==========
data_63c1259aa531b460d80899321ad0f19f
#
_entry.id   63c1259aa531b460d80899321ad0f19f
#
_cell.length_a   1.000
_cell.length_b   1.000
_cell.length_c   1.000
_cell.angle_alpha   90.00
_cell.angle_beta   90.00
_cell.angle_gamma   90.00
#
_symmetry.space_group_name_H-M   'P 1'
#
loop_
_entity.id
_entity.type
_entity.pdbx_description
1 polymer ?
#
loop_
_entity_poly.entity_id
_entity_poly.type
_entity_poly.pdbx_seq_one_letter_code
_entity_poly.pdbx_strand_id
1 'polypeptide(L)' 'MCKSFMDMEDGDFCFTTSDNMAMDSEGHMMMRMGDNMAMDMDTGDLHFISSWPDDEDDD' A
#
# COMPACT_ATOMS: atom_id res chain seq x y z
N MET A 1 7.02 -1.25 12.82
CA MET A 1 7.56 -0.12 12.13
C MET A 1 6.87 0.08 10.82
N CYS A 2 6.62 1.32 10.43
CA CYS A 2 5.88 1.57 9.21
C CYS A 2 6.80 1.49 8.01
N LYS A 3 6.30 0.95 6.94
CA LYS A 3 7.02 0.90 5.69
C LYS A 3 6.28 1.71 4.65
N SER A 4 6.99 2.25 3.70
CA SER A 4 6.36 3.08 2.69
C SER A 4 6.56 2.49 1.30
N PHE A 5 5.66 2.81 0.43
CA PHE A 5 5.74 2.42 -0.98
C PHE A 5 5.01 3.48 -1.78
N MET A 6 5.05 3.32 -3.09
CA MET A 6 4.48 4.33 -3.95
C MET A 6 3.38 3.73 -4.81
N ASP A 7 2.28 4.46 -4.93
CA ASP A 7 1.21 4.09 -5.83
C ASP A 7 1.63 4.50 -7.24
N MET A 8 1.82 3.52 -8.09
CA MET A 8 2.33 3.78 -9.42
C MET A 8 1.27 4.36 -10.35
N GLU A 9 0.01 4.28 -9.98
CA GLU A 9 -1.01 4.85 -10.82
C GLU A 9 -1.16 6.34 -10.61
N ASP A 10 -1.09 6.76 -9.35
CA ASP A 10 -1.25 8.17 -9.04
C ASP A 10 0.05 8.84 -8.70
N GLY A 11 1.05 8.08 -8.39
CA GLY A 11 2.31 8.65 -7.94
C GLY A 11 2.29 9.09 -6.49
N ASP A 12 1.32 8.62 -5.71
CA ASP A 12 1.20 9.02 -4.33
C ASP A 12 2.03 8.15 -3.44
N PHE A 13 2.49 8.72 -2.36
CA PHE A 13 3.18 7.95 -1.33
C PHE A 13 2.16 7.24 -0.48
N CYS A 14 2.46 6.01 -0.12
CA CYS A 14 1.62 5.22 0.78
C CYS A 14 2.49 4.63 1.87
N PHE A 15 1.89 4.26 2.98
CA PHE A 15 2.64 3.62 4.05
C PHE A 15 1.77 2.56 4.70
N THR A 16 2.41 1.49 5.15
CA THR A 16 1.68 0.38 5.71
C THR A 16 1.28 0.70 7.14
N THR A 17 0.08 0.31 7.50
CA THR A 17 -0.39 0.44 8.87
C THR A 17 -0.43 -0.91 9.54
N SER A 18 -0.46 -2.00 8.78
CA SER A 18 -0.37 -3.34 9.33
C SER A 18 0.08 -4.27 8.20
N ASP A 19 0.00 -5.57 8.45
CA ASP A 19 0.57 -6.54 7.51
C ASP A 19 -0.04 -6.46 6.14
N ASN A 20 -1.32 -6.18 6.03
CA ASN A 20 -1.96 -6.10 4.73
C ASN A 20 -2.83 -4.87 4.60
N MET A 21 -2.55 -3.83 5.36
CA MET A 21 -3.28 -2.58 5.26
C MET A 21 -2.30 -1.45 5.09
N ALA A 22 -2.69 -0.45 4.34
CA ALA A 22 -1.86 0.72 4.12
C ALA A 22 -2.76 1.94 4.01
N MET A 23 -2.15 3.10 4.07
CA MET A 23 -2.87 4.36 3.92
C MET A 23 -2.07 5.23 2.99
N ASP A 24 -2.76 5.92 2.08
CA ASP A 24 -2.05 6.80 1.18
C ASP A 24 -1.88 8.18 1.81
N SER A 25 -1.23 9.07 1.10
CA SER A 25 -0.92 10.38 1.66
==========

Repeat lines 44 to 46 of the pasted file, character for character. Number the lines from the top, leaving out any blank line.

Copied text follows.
CA MET A 6 4.48 4.33 -3.95
C MET A 6 3.38 3.73 -4.81
N ASP A 7 2.28 4.46 -4.93